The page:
One root cause – possibly the root cause – must be that most organizations don’t have an enterprise process management platform. So they:

  • don’t have a comprehensive and joined-up perspective on their operations
  • don’t have a framework for effective collaboration on the design and implementation of change
  • can’t fully leverage the power of process visualization to simplify
  • can’t easily break down silos and engage their people in continuous improvement
  • are locked into project-thinking, and so down-playing longer-term sustainability.

It’s a diagnosis that’s borne out by the survey respondents:

“The biggest barriers to effective cost reduction cited by respondents are “lack of understanding” about the need for cost reduction (74%), and “erosion of savings” (73%) resulting from cost improvements that are not feasible or sustainable.

Survey respondents indicated that their companies are attempting to overcome the barriers by focusing more attention on change management (52%), clearly defining goals and objectives (41%), and communication (32%).”

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A Simplification Bandwagon Begins To Roll

iStock_000000213421MediumIs business simplification at last moving up the strategic agenda?

In recent discussions with three global organizations,  it’s the senior people who are arguing forcefully for simplicity. Admittedly,  all three are in Life Sciences but my hunch is that it’s a wider quest.

As one CxO put it:

“The world in which [this organization] operates is already complex. It is set to get far more complicated in the next three to five years as we work more collaboratively with clients, partners and service providers. There are going to be far more opportunities to do the wrong thing at the wrong time with the wrong person. Our risks are increasing rapidly. “

She went on to identify one of the root causes:

“At the moment, we deal with complexity by hiding it.  We bury it deep down in inpenetrable SOPs.  We need to expose that complexity. It’s the first step in simplifying our business – and engaging our people.”

Seems to me that she’s right on both counts.  Complexity has to be exposed before it can be reduced (and the direction of travel there is, of course, from a document-defined world to a process-based mindset that leverages the power of visualization).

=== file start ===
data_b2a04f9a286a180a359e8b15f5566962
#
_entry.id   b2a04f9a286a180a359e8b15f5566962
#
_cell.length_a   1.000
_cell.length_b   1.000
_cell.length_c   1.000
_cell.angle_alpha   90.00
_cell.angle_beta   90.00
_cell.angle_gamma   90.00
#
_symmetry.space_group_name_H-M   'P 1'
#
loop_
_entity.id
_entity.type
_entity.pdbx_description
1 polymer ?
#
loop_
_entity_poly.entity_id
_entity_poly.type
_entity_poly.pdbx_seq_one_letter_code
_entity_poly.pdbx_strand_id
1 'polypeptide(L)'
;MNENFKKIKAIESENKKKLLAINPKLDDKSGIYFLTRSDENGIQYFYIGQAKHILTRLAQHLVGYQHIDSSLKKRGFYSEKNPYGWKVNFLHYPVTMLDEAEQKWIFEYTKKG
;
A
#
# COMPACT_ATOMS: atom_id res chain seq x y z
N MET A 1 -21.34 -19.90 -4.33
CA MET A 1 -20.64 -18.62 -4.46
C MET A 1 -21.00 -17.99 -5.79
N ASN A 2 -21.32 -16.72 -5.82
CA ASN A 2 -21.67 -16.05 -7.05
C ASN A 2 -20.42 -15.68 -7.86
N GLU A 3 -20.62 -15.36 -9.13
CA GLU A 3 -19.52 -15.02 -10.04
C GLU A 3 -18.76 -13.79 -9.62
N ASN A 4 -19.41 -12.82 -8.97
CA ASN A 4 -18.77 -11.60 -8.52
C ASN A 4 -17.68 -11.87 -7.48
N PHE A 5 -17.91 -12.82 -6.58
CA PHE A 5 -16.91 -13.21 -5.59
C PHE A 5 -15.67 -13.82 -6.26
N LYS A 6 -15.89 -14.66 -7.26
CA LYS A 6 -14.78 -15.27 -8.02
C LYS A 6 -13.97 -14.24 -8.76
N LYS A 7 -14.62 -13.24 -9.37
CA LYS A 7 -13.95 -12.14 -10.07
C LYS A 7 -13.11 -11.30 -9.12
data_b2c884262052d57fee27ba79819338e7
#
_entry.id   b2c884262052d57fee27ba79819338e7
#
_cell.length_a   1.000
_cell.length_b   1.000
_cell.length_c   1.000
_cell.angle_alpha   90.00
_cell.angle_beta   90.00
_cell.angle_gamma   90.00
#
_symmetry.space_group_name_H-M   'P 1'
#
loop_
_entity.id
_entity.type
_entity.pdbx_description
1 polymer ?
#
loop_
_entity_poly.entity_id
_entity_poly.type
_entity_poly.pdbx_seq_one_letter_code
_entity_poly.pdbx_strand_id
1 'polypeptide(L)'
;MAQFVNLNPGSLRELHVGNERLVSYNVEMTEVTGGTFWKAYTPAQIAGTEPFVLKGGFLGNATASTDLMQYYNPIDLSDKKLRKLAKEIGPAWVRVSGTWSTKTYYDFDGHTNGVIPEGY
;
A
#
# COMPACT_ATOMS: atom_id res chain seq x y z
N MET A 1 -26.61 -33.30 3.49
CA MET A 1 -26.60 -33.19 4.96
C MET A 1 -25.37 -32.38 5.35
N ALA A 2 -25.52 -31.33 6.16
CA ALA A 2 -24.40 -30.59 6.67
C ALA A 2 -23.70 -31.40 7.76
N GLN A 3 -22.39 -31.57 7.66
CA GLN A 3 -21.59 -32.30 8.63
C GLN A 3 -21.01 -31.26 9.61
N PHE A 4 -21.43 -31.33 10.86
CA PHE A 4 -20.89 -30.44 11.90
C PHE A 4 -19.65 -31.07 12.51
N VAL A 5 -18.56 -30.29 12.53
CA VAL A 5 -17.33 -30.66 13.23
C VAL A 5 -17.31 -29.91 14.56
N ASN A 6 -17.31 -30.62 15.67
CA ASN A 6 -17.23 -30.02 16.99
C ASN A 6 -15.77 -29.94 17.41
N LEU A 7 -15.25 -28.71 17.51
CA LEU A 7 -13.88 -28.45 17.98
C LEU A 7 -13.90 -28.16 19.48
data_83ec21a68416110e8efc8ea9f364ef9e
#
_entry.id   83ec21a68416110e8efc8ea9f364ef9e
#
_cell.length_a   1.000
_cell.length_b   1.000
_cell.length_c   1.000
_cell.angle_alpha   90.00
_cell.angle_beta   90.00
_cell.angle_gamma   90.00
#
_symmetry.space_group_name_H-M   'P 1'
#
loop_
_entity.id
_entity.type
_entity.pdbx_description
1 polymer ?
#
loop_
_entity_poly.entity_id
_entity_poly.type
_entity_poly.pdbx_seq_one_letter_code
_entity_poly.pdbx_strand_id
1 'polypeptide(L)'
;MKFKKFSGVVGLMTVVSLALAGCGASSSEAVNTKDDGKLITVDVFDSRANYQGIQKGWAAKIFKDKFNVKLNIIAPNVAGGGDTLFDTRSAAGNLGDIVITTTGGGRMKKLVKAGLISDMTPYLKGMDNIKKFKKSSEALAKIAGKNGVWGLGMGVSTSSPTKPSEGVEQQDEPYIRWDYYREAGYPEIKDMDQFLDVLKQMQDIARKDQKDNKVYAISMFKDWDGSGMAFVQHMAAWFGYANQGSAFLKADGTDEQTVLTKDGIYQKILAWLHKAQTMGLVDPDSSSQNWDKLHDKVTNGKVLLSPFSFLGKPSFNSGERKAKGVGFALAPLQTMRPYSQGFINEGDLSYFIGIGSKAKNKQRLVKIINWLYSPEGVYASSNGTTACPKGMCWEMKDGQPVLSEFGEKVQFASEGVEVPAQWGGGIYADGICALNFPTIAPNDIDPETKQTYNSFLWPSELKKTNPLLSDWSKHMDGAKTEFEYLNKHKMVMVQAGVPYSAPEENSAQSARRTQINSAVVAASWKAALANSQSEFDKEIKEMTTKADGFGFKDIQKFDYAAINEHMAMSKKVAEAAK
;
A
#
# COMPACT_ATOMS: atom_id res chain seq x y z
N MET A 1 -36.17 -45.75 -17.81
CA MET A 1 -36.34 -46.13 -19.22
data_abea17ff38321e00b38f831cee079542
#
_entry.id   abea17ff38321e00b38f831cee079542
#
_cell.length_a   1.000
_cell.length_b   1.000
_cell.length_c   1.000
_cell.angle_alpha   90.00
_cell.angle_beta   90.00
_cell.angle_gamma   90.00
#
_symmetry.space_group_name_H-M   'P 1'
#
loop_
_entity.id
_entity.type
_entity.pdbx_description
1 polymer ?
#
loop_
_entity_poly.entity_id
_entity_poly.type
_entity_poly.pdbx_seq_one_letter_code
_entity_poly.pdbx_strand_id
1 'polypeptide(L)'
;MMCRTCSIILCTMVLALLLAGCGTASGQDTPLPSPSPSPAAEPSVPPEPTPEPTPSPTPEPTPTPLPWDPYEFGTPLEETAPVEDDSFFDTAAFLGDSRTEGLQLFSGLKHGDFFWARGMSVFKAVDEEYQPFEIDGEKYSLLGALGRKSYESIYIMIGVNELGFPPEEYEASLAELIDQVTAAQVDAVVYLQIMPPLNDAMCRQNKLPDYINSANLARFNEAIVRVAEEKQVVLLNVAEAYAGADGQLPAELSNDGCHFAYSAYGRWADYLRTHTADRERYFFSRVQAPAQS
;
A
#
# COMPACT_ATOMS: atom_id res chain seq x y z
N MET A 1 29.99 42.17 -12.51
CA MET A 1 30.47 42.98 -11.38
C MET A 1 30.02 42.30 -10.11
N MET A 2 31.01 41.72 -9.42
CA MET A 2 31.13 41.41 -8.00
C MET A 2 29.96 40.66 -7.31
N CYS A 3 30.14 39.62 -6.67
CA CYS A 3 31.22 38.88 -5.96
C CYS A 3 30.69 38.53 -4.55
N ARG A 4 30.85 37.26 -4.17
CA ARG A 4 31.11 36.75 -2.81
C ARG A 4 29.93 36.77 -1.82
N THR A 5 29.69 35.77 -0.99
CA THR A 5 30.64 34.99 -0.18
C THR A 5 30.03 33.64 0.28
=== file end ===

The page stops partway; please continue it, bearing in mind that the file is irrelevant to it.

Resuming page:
It’s not just that people can’t contribute to a better way of doing things (or even do their current jobs well) if they don’t understand the big picture – though that is clearly true.

The strategic headlines here are about risk. People working in complex, fast-moving and perilous conditions – firefighters and surgeons, for instance – are drilled in situational awareness.  They are taught never to lose sight of the big picture.

Arguably, global businesses are becoming far more complex, fast-moving and perilous than surgery or firefighting. They require the orchestration of large numbers of people, spread across all regions of the world, and collaborating across organizational boundaries and functional silos. Situational awareness matters more than ever, which is why business simplification looks set to become the zeitgeist.

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© Text Michael Gammage 2013

Future BPM – The Enterprise Platform

iStock_000023250571SmallI’ve argued previously that sustainable success in complex global enterprises depends upon effective collaboration, and that process is the language that best enables it. I’ve also argued that BPMN is out of the running as a universal business language, and proposed three questions we should ask in assessing alternatives.

The right language is vitally necessary but it’s not sufficient. Traditionally, we say it needs to be supported by a tool. I want to make the case here that the real value comes when it is supported a process management platform.

Tool, platform – what’s the difference?

Here’s ten ways we can know an enterprise process management platform when we see one:

  1. It is the single source of truth. It goes beyond defining what we do and how we do it. It defines as well roles, responsibilities and accountability.
  2. It integrates processes with documents, systems, metrics and training to deliver content that is personalised, intuitive and valuable to every desktop and mobile device.
  3. It makes it easy for users to feed back improvement ideas to process owners and stakeholders, to get engaged in continuous improvement.
  4. It recognizes the need for variants and seamlessly manages them behind the scenes. It allows global processes to be designed and managed in English (for instance) but displayed to the user in their chosen language. It manages the ongoing optimization of the variants to a global process necessary to meet local requirements.
  5. It is the framework for performance management. It integrates processes with metrics and analytics. It overlays processes with metadata, hidden to most users, with analytical features and reporting that allow process stakeholders and Op Ex and Lean Sigma teams to collaborate on change. It underpins every CxO dashboard.
  6. It is the framework for change management. Recognizing that almost every proposed change has ripples, with implications for other groups across and outside of the enterprise, all business change is managed through it.
  7. It bridges the IT:Business divide. It engages business and IT in a rich ongoing dialogue.
  8. It is the enterprise QMS. It enables risks, controls and compliance to be embedded and managed within the end-to-end operational processes.
  9. It provides all this within one unified governance framework that is robust enough to meet every compliance requirement yet also automated and intuitive enough to be easy to use.
  10. It is a chameleon. It can be stand-alone, or it can invisibly and intelligently integrate with other collaboration and social platforms, and any other systems, as required.

An enterprise BPM platform of this kind provides direct line of sight between strategy and reality. It links the operating model directly with the operational processes. It reduces the risk in every business transformation, from acquisition integration to major IT programmes. It embeds a culture of continuous innovation and sustainable improvement. And the Chief Risk Officer sleeps easier at night.

The stakes are high. This is an enormously valuable prize. There’s a race on to deliver it. Exciting times.

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© Text Michael Gammage 2013